opportunities for their ribs in retail, the everett and jones name is spreading across the u.s., the sauce available in 300 stores. and thanks to the internet, internationally orders coming in from fresno to france, from roanoke to russia. it seems once they taste it, well-- >> my mom always said word of mouth is the best advertisement. >> particularly when the words taste so good. >> mike: there is no business that is recession proof but there is one that comes close: pets, and all the stuff people buy for them. americans spent over $50 billion on their pets in 2011, the largest chunk of that on food. there are more of them than kids and we spend more on them than
on our husbands and wives. pets. and if the slow-food movement is all the rage for humans than sparky, bucky, cuddles, and toots aren't far behind. >> it is totally inspired with what we were doing with our own food. things that we were buying inspired we should be applying these same ideas to the pet food, the fact that we only eat local and our pet food should be local as well. we thought pet owners would like that idea. >> mike: they did, in large numbers. so large, five-year-old san francisco-based small batch pets is one of the fastest growing companies in the raw slice of the $20 billion pet food industry. >> dogs and cats don't cook. that's the best way i can put it. they're anatomically made to eat raw food. it's completely bio available to them, they assimilate it properly, you'd see it in their coat, their teeth. >> mike: nice doggie. >> this is where all the magic began. >> mike: small batch pets started in the mission district,
one bowl, one blender, giving the food away to folks in the neighborhood. that was then. this is honestly small batch. >> we get in a truckload on a wednesday morning and we're shipping almost half of it out that same day. >> mike: this is now. distribution border to border in california with expansion on track for the entire pacific northwest. that said, how do you keep the small in small batch? >> we're going to grow. that's going to happen. with a great product get it out there but we're still producing it in relative small batches to the rest of the industry. >> as long as we are stringent in our belief and we adapt the same business model in other regions, source locally, for example, we're going to go to the pacific northwest, set up manufacturing in portland, we're going to produce there and procure ingredients there is. we're only going to ship to that region. >> mike: buy local; make local; eat mantra. a slow food mantra for the animal kingdom.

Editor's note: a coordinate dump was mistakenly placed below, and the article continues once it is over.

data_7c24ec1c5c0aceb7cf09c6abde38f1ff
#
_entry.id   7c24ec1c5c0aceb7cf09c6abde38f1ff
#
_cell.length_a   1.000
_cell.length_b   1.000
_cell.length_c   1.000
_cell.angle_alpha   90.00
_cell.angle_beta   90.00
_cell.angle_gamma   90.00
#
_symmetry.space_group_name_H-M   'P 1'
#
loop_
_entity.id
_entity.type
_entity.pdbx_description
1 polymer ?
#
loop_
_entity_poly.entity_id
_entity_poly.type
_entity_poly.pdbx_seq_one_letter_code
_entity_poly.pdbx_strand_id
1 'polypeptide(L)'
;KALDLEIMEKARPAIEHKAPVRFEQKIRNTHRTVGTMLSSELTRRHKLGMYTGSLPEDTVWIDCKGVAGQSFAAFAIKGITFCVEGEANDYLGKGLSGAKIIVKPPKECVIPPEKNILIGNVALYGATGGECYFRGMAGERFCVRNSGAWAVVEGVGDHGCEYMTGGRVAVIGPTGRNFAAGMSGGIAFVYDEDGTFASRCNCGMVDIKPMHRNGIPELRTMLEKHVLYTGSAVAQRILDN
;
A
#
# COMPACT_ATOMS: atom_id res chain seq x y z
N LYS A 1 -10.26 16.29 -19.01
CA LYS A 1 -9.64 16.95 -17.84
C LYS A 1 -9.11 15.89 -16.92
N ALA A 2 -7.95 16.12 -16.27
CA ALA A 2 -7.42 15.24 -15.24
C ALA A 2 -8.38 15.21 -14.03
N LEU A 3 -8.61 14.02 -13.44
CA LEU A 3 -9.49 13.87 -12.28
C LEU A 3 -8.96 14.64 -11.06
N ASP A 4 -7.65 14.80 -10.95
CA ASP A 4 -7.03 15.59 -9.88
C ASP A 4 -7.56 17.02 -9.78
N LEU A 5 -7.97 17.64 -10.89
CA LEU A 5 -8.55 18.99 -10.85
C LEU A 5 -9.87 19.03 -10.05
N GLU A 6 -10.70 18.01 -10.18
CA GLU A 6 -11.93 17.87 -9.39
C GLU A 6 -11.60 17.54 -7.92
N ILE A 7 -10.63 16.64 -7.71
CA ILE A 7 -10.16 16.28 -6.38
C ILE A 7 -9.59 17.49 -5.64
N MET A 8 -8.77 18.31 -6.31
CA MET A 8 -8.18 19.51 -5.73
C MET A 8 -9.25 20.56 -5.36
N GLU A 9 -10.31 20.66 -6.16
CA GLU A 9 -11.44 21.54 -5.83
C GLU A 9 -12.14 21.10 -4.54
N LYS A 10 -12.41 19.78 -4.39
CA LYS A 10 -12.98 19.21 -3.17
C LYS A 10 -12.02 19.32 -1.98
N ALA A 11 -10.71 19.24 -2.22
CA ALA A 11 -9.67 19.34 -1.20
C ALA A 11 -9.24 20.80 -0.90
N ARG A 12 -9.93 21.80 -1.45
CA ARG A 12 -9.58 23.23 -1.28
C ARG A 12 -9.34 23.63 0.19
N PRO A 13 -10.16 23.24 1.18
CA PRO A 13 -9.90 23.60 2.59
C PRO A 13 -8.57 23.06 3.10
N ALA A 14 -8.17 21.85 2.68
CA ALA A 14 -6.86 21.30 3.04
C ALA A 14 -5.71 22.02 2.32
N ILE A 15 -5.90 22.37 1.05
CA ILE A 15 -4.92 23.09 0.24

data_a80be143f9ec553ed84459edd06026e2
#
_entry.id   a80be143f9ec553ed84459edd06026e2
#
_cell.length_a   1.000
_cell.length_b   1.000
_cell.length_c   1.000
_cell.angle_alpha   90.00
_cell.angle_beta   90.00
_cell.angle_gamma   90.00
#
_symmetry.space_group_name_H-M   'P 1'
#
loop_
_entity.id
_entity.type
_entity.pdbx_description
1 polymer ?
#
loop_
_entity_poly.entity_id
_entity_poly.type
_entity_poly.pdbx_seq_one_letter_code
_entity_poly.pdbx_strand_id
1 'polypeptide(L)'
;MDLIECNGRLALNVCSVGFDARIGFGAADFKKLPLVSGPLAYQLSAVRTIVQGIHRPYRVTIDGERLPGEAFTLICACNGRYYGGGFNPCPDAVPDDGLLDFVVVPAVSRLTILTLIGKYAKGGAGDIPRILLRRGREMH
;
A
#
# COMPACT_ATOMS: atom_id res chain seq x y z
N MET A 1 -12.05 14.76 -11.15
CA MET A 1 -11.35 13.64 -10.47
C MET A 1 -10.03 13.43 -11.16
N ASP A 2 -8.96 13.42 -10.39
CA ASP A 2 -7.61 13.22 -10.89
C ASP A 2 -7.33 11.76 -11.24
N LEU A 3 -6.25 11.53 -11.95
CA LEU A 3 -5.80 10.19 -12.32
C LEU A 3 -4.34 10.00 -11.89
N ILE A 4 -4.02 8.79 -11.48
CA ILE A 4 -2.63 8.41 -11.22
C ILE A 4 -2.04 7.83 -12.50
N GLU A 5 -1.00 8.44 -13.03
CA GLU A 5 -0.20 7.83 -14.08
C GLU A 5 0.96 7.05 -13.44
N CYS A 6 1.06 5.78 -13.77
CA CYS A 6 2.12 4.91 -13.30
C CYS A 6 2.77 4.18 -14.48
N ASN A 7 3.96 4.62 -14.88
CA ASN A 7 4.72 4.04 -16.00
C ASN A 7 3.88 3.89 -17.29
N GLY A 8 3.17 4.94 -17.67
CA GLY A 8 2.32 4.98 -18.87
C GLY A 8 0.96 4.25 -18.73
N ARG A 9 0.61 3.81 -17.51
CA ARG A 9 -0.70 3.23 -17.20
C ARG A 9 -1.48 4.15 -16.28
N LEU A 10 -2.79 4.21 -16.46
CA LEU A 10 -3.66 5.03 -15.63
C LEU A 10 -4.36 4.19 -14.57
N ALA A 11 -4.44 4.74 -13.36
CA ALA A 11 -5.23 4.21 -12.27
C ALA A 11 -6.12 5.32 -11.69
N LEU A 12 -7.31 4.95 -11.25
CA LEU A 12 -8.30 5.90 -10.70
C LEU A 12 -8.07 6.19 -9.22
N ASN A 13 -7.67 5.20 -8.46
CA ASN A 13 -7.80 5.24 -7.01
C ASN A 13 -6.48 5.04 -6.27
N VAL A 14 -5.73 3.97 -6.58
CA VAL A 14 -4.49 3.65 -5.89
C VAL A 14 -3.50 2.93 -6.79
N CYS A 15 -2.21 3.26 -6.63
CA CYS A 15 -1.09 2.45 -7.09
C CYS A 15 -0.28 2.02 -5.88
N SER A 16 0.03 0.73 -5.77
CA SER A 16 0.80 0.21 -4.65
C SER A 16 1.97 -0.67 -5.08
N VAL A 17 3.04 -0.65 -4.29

>> quality ingredients made locally. what more do you need? >> mike: ask him. i've often asked why i spend so much of my time crisscrossing america reporting on and talking to small business owners. well, the answer is really pretty simple: look, the u.s. economy has become centered on high finance, meaning major banks, corporations and wall street. that's fine. except that it's the blood, sweat and tears of small business people that have made this country what it is today. it's a that same blood, sweat and tears that will get us where we want to go. these are our stories, this is who we are. i mike hegedus. thanks for joining us for this "n.b.r." special edition, made in america. see you online at nbr.com and right back here tomorrow night. captioning sponsored by wpbt